That is the question. Well, that’s the question if you have a choice in the matter.
After being diagnosed with celiac disease a couple of months ago, I don’t have that choice – unless I want to continue getting sick from eating foods containing gluten and damaging the villi in my small intestine that is.
So, I find it a bit ironic to see and hear about all these people who’ve bought into the gluten-free diet that is all the rage nowadays.
A recent New York Times “Well” blog post: “Gluten-Free, Whether You Need It or Not,” confirms the growing popularity of the gluten-free diet; even celebrities are taking to Twitter, urging fans to give up gluten.
Gluten is a protein found in wheat, barley and rye and, by extension, a wide variety of everyday foods. Celiac disease is an autoimmune disease of the small intestine that causes the body to “overreact” to gluten.
“A gluten-free diet is the only treatment for celiac disease,” says Emily Rubin, RD, a clinical dietitian in the Division of Gastroenterology and Hepatology at Jefferson University Hospitals. “The diet may also help if you have gluten sensitivity or irritable bowel syndrome – when you get gastrointestinal symptoms such as bloating, constipation or diarrhea from foods that contain gluten such as bread, pasta or cereal.”
For others, going gluten-free has become the latest fad diet, and as the Times blog post points out, it’s become a multi-billion dollar bonanza for the makers of gluten-free foods.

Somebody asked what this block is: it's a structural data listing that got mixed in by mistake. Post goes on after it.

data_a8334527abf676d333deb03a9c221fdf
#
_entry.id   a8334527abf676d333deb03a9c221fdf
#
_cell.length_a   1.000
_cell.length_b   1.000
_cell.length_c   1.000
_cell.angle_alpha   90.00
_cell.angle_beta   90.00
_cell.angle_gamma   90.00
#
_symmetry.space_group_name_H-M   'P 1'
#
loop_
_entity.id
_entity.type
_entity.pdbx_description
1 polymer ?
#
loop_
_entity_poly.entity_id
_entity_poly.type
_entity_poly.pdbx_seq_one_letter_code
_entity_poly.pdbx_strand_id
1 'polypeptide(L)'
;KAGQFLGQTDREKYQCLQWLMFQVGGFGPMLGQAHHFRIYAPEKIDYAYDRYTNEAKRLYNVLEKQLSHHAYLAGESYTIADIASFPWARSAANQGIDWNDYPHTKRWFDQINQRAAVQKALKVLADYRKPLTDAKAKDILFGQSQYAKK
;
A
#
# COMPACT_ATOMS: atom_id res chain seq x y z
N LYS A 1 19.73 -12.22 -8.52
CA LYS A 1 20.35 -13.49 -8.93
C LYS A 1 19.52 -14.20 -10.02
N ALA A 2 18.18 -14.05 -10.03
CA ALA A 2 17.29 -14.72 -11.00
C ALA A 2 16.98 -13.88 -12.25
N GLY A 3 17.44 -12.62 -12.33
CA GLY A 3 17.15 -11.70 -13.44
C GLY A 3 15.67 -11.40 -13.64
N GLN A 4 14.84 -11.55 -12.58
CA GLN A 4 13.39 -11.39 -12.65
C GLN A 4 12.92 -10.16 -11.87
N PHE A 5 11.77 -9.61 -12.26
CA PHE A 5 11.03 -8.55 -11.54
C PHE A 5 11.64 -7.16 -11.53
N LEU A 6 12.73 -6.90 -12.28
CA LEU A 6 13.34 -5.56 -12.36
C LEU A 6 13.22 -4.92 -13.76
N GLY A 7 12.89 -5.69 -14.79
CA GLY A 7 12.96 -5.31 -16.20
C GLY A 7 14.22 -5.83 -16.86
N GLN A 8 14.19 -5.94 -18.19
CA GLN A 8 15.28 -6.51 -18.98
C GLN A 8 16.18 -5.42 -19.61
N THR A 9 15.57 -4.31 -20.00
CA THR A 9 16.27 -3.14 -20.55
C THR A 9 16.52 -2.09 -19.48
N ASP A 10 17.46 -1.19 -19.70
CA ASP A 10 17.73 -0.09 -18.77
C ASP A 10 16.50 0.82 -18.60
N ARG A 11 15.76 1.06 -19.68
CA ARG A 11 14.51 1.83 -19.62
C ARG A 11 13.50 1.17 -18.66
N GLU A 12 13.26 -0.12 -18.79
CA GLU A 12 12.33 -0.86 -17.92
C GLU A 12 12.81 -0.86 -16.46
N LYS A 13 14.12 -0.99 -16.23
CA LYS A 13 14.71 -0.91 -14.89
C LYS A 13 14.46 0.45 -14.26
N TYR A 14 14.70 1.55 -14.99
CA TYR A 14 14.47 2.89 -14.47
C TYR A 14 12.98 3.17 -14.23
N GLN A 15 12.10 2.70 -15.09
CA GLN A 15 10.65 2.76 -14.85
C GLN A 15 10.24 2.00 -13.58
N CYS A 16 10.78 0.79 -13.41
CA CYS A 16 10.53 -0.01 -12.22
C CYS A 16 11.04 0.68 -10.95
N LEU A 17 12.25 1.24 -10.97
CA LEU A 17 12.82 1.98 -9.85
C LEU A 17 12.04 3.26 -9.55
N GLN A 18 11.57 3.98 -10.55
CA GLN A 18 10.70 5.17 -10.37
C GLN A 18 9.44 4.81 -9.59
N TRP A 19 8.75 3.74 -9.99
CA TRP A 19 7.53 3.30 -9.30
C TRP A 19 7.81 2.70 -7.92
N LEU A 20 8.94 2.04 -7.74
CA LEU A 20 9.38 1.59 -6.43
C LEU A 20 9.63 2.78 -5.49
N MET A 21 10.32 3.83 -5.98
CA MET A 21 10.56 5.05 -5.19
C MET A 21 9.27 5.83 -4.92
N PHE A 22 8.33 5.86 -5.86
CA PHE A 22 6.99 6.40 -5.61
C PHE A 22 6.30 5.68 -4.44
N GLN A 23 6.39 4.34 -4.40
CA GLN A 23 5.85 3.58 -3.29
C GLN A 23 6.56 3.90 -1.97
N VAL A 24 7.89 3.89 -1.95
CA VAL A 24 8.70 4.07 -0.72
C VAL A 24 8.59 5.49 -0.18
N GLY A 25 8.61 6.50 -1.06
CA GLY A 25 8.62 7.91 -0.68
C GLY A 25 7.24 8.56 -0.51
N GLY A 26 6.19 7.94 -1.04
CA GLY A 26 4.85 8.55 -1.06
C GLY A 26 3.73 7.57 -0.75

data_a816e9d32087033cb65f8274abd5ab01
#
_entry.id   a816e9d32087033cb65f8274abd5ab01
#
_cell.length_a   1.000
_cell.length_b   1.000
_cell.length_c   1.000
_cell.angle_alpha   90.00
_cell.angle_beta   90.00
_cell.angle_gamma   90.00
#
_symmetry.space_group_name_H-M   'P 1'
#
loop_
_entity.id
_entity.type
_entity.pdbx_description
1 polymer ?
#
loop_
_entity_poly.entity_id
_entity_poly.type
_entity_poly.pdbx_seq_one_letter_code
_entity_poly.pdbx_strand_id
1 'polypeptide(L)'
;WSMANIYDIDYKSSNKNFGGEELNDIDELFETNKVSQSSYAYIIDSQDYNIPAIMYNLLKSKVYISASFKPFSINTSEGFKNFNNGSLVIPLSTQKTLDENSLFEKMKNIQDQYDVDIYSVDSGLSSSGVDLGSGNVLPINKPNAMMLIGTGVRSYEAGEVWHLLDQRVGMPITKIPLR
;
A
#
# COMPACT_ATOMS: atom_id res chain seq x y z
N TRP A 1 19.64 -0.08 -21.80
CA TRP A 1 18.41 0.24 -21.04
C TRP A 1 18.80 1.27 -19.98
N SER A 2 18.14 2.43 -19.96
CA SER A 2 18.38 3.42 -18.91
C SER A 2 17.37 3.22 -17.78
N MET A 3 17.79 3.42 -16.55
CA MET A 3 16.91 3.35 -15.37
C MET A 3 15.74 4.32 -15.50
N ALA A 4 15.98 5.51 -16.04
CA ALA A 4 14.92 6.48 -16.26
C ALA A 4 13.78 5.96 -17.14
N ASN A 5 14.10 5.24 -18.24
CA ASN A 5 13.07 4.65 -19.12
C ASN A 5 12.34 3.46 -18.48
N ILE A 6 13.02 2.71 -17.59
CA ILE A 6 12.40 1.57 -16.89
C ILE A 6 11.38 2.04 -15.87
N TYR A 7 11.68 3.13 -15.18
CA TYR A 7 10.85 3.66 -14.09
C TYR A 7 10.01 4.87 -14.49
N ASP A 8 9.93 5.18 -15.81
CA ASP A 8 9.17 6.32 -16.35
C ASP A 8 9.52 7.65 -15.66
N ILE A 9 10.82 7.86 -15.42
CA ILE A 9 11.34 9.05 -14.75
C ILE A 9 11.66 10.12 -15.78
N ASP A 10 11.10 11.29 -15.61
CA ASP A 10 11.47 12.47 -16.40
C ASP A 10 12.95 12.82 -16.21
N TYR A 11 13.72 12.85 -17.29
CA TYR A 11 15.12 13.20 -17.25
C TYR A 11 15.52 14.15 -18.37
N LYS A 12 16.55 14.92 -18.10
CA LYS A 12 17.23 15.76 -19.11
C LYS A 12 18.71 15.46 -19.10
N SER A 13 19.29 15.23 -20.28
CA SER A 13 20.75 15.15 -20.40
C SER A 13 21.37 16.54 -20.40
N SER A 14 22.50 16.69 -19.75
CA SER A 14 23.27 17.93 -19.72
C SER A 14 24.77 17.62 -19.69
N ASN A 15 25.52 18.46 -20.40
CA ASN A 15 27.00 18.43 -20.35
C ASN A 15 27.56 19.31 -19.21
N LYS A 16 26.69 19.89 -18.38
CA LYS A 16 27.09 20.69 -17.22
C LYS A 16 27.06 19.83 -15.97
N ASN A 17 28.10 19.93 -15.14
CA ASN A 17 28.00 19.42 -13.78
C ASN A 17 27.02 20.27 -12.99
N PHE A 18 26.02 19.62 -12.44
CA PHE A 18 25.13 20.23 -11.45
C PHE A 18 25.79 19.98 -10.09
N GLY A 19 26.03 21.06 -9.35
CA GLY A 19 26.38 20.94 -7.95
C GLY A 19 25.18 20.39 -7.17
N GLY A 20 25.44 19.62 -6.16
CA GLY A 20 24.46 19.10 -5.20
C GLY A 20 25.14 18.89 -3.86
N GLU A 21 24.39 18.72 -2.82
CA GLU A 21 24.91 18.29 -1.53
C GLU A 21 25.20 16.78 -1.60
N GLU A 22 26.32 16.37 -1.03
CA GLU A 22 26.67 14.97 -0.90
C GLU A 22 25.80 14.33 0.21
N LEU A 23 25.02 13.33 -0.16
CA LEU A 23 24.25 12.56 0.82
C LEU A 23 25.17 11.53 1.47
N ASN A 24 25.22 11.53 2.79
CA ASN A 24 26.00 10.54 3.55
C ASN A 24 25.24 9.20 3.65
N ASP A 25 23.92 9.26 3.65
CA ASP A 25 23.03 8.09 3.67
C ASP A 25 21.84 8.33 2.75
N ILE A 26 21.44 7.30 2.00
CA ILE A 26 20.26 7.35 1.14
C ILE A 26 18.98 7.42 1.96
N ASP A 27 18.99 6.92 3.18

For someone like me, that means there are more and more gluten-free options that can now be found on grocery shelves everywhere.
But, in my opinion, it has also created problems.
It has the effect of diminishing the public perception of this disease. Celiac specialists have long struggled to raise awareness of the serious health consequences of consuming gluten for those of us who cannot tolerate it as a result of celiac disease, gluten sensitivity or similar conditions.
In addition, those who choose to go on a gluten-free diet don’t suffer when they slip up and eat something with gluten. This results in a further depreciation of the disease.
Unlike many people who are following the gluten-free diet craze, I can never cheat and eat anything containing even a tiny amount of gluten – 1/8 of a teaspoon is enough to make me seriously ill. If my salad is prepared on a cutting board that had croutons or bread on it, I will suffer real consequences.
Now when I’m feeling brave and attempt to eat out, I have to worry not only about the possibility of my dinner inadvertently being contaminated with gluten, I also have to explain to frenzied waiters that I’m not just trying to lose a little weight.
As Emily Rubin, my dietitian at Jefferson, notes “it is not necessary for the average person to follow a gluten-free diet for health or weight loss. In fact many gluten-free products are low in fiber and higher in fat and calories which is not always healthier.”
Many people who adopt a gluten-free diet actually gain weight due to the fat and sugar content of these foods. That was one of the first cautions Jefferson gastroenterologist David Kastenberg, MD, gave me when I was diagnosed with celiac disease.
For me, this “diet” is now the only treatment for years of severe stomach problems, headaches, fatigue, anemia and more. I am very grateful for this and do hope that the awareness of this serious condition continues to grow – just maybe not in quite this trendy of a way.